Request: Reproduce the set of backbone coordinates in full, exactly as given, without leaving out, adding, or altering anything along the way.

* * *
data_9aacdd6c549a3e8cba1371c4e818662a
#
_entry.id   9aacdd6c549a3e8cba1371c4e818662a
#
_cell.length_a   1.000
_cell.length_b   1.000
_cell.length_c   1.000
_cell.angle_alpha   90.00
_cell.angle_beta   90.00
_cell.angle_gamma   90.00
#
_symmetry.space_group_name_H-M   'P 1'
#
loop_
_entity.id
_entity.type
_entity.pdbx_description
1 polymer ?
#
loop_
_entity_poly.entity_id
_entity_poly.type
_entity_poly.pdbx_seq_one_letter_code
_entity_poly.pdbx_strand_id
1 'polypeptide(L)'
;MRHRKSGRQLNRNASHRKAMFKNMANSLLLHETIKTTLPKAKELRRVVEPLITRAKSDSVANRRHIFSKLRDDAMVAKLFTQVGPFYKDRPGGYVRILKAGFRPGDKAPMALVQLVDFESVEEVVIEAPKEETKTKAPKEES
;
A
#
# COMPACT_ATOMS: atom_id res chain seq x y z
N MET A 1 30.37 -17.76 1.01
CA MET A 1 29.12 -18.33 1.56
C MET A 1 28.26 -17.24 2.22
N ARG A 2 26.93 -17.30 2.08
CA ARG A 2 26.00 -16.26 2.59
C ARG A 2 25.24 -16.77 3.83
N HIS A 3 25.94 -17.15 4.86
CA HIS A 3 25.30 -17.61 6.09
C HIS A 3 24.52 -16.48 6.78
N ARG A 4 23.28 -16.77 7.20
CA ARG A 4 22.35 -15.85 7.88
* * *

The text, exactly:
data_9aacdd6c549a3e8cba1371c4e818662a
#
_entry.id   9aacdd6c549a3e8cba1371c4e818662a
#
_cell.length_a   1.000
_cell.length_b   1.000
_cell.length_c   1.000
_cell.angle_alpha   90.00
_cell.angle_beta   90.00
_cell.angle_gamma   90.00
#
_symmetry.space_group_name_H-M   'P 1'
#
loop_
_entity.id
_entity.type
_entity.pdbx_description
1 polymer ?
#
loop_
_entity_poly.entity_id
_entity_poly.type
_entity_poly.pdbx_seq_one_letter_code
_entity_poly.pdbx_strand_id
1 'polypeptide(L)'
;MRHRKSGRQLNRNASHRKAMFKNMANSLLLHETIKTTLPKAKELRRVVEPLITRAKSDSVANRRHIFSKLRDDAMVAKLFTQVGPFYKDRPGGYVRILKAGFRPGDKAPMALVQLVDFESVEEVVIEAPKEETKTKAPKEES
;
A
#
# COMPACT_ATOMS: atom_id res chain seq x y z
N MET A 1 30.37 -17.76 1.01
CA MET A 1 29.12 -18.33 1.56
C MET A 1 28.26 -17.24 2.22
N ARG A 2 26.93 -17.30 2.08
CA ARG A 2 26.00 -16.26 2.59
C ARG A 2 25.24 -16.77 3.83
N HIS A 3 25.94 -17.15 4.86
CA HIS A 3 25.30 -17.61 6.09
C HIS A 3 24.52 -16.48 6.78
N ARG A 4 23.28 -16.77 7.20
CA ARG A 4 22.35 -15.85 7.88